I read a pointed Facebook post about graduating students today. I won’t bother commenting after the 500+ comments on the other page.
My nephew graduated high school today. As far as I am aware he has no intention of incurring student loan debt.
I didn’t own a home until my 40s because working two full-time jobs during my younger career and a one full-time job during my married life was still not enough to afford a home without total debt—debt again, that pesky word.
My niece has no desire to have a family. Many of her generation around the world feel similarly.
I felt I didn’t have a choice between immediate full-time work and further education. Looking back, a formal education would not have made a difference in my long-term job choice as an adult. I suppose I chose purpose instead of pay.
I’d say the generation graduating now are not risk-takers in career endeavors; they play their risks in rock climbing and other thrill pursuits.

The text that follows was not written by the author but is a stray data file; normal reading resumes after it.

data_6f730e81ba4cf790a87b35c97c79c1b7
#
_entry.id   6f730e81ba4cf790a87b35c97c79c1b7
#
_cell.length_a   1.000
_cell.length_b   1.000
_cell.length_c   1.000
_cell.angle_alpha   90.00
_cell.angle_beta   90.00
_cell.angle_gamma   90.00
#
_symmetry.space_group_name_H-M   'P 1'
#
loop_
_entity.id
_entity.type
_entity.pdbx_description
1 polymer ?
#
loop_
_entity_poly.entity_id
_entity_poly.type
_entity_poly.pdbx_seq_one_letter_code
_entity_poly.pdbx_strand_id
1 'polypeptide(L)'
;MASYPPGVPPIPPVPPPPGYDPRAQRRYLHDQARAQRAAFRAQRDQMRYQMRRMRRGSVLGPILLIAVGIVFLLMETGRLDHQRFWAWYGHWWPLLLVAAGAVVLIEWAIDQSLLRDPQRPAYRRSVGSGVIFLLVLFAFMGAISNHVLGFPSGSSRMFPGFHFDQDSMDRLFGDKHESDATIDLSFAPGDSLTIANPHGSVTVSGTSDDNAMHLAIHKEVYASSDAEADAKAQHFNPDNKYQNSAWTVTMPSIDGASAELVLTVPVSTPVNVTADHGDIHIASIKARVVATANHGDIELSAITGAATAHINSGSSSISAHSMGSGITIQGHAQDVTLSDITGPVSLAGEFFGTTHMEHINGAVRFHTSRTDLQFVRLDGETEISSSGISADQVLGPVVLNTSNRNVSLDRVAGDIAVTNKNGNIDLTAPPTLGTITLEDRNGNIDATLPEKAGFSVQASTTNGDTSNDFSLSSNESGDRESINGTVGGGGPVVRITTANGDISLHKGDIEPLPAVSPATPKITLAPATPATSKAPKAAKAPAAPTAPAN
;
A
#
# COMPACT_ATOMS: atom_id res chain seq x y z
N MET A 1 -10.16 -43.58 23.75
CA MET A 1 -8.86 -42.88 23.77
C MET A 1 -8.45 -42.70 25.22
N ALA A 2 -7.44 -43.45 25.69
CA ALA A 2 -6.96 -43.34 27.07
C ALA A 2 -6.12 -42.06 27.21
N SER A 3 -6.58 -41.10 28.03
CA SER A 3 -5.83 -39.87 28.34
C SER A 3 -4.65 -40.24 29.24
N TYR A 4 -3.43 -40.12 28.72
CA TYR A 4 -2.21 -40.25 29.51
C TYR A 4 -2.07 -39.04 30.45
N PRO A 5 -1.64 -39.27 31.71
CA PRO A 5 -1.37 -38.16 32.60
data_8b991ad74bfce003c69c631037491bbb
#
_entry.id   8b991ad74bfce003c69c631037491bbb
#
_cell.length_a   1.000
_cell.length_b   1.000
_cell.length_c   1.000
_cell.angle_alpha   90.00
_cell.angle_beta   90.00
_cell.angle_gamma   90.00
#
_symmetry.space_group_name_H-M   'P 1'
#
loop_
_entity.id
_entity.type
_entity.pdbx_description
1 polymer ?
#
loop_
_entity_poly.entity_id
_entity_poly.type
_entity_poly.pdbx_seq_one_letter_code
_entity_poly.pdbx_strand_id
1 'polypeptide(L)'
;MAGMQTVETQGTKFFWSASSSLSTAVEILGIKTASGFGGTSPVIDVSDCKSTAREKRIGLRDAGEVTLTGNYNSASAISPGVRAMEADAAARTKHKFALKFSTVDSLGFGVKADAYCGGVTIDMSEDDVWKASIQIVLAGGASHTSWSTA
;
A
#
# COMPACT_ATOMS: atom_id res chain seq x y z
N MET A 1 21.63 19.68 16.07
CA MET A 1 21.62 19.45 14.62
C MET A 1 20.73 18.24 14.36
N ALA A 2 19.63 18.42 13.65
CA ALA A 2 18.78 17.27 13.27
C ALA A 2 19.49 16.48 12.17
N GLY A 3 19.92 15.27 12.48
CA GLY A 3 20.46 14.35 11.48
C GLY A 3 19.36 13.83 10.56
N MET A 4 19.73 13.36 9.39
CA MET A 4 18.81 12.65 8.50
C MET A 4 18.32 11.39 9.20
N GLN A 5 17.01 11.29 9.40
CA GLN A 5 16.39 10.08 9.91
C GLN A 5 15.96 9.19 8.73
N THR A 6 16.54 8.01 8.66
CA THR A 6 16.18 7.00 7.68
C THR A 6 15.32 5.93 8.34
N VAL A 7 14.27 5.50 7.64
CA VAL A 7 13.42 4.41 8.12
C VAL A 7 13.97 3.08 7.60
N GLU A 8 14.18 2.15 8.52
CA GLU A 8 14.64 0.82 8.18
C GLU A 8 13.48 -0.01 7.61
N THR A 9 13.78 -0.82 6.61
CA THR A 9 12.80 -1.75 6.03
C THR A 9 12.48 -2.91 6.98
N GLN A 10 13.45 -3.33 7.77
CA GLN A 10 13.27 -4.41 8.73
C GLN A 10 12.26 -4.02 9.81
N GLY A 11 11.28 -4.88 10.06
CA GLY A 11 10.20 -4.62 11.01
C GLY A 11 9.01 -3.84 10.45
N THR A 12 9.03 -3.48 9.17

As far as a university education, why is it required we barter our careers with that embossing on paper? Isn’t proven ability far more important?
©2014 Sandra R. Davidson (Don’t know why this is even necessary if my words are posted here.)
An older man holds a sign insistent of the value of art and idea, that these superseded wealth and possessions on which the youth of most are bartered.
Yes. I’m learning this right now. Finally. It’s been hard work, ya know?
Society has a grip on what a person’s legacy looks like—another, more youthful human. Some without a legacy to mirror themselves certainly feel pressure, even condemnation for not fulfilling the order of go forth and multiply.
There is another legacy. I accept the gratefulness of a nameless traveler who ate a nearly-hot meal because we chose one path home from a restaurant rather than another. It was a cold night, though not as cold as it is now; that doesn’t matter. I’ll never forget his response.
That is enough. These are memories I build.
Perhaps my words do not number the thousand words of an Instagram, or only 140 for a Tweet. The journey man lives in my mind and I revisit his look and demeanor, his words and pure expression of thankfulness. He was in only his first 24 hours of a long wait-to-see. (Hitchhiking or walking on the highways is illegal in at least two states here in the Pacific Northwest.)
I don’t have to keep hold of a thing to retain my own value. Letting go is so much more useful.
©2013 Sandra Davidson